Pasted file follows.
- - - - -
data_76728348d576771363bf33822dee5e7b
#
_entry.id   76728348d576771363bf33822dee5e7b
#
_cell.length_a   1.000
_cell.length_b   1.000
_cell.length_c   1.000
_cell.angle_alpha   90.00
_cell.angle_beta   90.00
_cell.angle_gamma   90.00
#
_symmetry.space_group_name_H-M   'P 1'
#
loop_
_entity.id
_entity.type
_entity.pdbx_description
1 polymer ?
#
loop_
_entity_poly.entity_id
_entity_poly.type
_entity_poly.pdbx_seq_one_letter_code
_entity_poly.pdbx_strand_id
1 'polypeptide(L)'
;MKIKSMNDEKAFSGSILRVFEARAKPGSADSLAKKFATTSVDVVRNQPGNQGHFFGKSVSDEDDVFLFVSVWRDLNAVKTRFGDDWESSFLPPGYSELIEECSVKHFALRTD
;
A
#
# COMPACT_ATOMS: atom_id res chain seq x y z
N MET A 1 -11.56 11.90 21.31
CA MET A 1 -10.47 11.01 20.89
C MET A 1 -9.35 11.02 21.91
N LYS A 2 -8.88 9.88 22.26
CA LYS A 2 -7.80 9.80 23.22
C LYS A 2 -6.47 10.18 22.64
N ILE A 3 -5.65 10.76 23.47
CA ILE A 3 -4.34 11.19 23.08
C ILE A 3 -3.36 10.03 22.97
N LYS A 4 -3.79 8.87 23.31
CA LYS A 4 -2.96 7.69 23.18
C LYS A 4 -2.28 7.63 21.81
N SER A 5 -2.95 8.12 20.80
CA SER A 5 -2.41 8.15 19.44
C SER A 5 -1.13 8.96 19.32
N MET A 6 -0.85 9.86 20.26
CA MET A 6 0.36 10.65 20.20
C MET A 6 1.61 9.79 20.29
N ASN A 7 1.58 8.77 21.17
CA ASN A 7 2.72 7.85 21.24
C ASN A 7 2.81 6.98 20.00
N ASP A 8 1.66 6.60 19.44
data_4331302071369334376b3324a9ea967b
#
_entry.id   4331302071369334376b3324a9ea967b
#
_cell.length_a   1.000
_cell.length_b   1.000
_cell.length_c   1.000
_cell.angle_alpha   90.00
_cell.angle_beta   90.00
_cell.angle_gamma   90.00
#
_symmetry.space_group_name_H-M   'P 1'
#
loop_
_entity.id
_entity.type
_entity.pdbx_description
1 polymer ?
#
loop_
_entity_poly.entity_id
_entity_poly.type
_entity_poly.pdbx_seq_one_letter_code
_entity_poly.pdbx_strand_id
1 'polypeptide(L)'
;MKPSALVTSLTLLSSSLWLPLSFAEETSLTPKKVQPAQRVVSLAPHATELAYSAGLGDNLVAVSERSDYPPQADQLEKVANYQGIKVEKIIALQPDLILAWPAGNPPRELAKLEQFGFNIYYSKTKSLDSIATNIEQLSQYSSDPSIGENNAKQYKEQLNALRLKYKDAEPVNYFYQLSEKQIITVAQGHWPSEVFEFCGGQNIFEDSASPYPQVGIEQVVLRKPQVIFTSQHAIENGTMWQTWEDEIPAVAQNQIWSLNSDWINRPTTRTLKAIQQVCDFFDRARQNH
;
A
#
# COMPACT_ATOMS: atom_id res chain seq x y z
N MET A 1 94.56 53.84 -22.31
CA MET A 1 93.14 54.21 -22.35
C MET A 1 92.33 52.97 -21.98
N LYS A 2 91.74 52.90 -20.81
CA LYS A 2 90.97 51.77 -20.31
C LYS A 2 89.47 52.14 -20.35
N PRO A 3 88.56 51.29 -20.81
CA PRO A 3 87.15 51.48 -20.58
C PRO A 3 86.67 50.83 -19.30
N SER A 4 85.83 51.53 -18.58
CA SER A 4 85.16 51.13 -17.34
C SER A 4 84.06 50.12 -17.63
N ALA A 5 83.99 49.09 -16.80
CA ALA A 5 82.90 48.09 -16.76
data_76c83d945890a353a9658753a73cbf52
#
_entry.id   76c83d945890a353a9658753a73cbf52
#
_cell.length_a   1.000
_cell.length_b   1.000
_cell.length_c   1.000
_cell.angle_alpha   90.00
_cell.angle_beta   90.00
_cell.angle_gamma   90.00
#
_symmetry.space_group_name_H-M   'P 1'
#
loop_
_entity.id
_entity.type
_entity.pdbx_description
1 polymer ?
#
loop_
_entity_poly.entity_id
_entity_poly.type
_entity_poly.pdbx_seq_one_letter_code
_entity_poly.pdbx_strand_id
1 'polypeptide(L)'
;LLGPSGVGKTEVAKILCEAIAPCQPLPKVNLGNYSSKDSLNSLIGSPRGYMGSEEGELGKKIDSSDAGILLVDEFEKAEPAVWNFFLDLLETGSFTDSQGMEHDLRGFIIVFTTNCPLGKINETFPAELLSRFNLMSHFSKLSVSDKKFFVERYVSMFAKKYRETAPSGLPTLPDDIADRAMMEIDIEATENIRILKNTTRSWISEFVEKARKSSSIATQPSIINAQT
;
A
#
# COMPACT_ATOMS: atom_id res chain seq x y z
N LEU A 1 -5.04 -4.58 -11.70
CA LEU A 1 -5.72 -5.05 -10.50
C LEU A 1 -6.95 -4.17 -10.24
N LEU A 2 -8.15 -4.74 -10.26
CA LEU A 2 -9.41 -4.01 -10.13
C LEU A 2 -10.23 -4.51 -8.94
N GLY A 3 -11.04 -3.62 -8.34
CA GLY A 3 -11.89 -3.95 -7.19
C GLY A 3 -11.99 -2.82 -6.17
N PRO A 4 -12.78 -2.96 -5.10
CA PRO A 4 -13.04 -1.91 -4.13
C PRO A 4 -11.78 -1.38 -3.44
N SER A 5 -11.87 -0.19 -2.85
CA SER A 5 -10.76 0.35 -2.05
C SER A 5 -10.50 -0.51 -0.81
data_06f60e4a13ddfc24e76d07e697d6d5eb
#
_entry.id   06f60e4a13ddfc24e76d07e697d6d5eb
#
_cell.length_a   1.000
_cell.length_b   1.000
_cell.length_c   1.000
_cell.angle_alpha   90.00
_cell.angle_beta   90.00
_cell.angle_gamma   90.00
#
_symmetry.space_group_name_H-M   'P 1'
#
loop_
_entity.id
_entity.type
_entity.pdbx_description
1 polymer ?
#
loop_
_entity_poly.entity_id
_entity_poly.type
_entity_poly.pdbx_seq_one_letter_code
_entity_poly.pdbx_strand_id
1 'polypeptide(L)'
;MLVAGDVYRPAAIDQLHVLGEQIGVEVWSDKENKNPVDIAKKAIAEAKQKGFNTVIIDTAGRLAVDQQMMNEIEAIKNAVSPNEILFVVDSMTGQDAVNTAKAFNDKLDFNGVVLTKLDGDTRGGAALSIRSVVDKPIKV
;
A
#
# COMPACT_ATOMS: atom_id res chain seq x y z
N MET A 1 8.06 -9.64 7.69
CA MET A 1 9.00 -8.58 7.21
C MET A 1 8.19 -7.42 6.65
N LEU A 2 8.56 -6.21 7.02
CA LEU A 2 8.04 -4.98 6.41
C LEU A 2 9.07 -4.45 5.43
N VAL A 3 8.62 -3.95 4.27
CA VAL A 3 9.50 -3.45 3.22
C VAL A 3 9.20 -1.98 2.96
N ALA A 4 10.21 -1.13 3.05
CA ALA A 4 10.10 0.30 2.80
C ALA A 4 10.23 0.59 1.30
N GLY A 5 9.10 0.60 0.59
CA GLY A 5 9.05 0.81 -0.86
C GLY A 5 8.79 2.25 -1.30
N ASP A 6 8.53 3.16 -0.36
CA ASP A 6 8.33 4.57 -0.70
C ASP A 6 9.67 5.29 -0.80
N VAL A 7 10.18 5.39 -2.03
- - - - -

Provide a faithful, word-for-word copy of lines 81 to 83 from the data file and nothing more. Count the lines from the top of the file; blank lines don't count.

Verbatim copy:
#
# COMPACT_ATOMS: atom_id res chain seq x y z
N MET A 1 94.56 53.84 -22.31